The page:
A cool roof is one that strongly reflects sunlight (solar energy) and also cools itself by efficiently emitting any heat that was absorbed. The roof literally stays cooler and reduces the amount of heat conducted into the building below. If a building does not have air conditioning, this keeps the building cooler and a more constant temperature. If a building has air conditioning, the equipment does not have to work as hard. Imagine wearing a white or a black T-shirt on a hot day. By wearing the white T-shirt you will remain cooler than if you wore a black T-shirt because it reflects more sunlight and absorbs less heat. Cool roofs, like a white T-shirt, keep the internal temperature of the building lower.

However, a cool roof does not need to be white. There are many "cool color" products which use darker-colored pigments that are highly reflective in the near infrared (non-visible) portion of the solar spectrum.

The two basic characteristics that determine the "coolness" of a roof are solar reflectance and thermal emittance. Both properties are measured on a scale from 0 to 1, where 1 is 100% reflective or emissive.

Roof Illo Jan2022 300ppi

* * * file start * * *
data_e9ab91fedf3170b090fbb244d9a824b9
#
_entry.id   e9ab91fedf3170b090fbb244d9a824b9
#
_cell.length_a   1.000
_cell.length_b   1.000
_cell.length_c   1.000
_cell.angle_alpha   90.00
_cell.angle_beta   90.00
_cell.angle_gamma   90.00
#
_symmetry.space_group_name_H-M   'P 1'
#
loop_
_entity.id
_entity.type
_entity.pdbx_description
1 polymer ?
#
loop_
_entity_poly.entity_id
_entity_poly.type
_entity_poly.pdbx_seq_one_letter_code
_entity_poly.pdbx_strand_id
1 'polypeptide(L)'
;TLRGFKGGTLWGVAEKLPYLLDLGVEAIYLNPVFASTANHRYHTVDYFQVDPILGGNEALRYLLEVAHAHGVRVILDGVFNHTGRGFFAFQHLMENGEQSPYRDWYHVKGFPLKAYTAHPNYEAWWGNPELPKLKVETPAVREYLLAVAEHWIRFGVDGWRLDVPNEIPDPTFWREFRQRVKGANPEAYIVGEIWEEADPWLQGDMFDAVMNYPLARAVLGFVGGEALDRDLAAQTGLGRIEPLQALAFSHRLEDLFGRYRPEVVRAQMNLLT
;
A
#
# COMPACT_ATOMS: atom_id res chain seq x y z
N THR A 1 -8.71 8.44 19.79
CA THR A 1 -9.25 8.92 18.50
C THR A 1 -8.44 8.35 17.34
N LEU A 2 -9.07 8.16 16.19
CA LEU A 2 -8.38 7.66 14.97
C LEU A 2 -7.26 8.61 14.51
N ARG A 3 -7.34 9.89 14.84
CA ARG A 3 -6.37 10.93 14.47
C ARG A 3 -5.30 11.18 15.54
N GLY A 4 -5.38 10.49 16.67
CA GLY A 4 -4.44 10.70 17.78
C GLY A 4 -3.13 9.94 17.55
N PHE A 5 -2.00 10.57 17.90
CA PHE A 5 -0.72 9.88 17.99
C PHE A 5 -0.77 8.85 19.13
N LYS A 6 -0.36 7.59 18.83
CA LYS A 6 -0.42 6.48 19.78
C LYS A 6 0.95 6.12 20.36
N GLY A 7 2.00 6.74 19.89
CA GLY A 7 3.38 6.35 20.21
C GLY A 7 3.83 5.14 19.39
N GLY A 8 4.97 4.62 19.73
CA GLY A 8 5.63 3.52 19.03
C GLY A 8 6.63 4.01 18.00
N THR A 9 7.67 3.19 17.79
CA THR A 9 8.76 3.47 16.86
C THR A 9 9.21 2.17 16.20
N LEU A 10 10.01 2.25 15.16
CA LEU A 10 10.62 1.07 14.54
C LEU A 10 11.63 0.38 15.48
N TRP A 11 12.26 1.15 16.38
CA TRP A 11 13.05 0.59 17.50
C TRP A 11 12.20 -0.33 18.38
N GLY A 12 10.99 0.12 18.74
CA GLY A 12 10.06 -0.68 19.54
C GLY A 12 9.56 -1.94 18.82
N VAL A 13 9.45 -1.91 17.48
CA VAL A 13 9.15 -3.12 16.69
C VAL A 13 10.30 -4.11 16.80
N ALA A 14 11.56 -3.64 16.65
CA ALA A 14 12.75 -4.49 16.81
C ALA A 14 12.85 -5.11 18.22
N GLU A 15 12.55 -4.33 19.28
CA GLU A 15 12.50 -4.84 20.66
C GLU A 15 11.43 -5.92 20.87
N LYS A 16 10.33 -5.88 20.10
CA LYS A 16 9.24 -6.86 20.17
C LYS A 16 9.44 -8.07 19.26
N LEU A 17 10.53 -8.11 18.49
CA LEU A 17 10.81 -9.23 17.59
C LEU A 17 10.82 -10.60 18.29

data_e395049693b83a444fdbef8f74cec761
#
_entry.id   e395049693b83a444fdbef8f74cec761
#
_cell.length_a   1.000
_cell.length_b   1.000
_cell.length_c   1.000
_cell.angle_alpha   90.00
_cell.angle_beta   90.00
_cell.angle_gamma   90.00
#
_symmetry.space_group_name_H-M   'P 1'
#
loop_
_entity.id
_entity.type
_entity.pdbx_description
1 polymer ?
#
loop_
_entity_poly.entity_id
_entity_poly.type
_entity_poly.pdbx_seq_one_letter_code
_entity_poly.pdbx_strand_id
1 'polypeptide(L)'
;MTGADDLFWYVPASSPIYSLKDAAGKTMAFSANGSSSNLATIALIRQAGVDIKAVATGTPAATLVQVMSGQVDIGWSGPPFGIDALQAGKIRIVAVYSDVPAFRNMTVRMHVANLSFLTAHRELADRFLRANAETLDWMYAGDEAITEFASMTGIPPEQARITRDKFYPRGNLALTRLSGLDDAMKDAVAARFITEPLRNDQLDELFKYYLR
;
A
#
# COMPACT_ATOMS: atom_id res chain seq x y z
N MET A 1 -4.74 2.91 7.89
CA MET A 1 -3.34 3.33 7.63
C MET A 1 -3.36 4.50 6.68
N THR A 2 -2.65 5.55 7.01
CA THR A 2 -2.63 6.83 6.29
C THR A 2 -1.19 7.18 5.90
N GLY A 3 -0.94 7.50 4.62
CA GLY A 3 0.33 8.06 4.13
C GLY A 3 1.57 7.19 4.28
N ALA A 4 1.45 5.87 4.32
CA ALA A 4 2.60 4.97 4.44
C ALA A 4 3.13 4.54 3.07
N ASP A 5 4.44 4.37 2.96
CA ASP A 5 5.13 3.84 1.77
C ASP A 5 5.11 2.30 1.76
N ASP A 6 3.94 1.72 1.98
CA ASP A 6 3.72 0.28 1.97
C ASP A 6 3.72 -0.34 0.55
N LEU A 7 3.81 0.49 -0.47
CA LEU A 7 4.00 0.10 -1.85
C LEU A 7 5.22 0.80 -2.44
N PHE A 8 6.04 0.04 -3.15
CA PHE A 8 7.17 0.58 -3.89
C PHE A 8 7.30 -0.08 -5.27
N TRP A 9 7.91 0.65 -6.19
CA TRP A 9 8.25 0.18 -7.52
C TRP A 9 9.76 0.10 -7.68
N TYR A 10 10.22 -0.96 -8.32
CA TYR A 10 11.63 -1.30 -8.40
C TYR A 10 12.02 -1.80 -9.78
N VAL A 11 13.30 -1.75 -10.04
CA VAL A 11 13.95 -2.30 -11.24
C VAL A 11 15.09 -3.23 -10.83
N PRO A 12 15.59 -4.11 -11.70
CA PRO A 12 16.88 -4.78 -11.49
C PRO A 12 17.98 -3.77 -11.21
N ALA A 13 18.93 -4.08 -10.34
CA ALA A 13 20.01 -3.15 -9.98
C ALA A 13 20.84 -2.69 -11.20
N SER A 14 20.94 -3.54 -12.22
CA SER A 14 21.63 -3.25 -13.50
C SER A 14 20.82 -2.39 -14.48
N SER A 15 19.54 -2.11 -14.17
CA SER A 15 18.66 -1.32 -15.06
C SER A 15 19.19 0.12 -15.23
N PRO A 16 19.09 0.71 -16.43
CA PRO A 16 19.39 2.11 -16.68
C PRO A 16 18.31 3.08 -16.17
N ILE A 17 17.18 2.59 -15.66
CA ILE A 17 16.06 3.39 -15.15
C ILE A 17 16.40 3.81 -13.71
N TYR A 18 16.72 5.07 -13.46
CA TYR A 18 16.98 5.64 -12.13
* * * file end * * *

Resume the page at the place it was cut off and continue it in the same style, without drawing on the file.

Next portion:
The CRRC measures these two properties for roofing products, both for the product's initial values and after three years of outdoor exposure. The CRRC publishes the results on the Rated Roof Products Directory. The Directory enables you to compare the rated values of various product types and brands.

Benefits of a Cool Roof

Cool Home

Increase occupant comfort by keeping the building cooler during hot summer months.

Air Conditioning

Cut costs by reducing the need for air-conditioning and extending the life of cooling equipment. Individual results vary based on a variety of factors related to the climate and installation.


Decrease roof temperature, which may extend roof service life.

Global Warming

Address air pollution and global warming concerns by lowering CO2 and other emissions associated with fossil fuel-generated electricity used for air-conditioning.

Urban Heat Island

Reduce the urban heat island effect by reflecting heat back to the atmosphere. An urban heat island occurs when a city is hotter than the surrounding rural areas due to dark surfaces, like roofs and roads, that absorb heat from the sun and have less shade trees and vegetation.


Help with local code compliance for building codes that have cool roof requirements.

Visit Resources for Home and Building Owners to learn more about the benefits of cool roofs.

Energy 101: Cool Roofs Video credit: U.S. Department of Energy

Cool Roof Research

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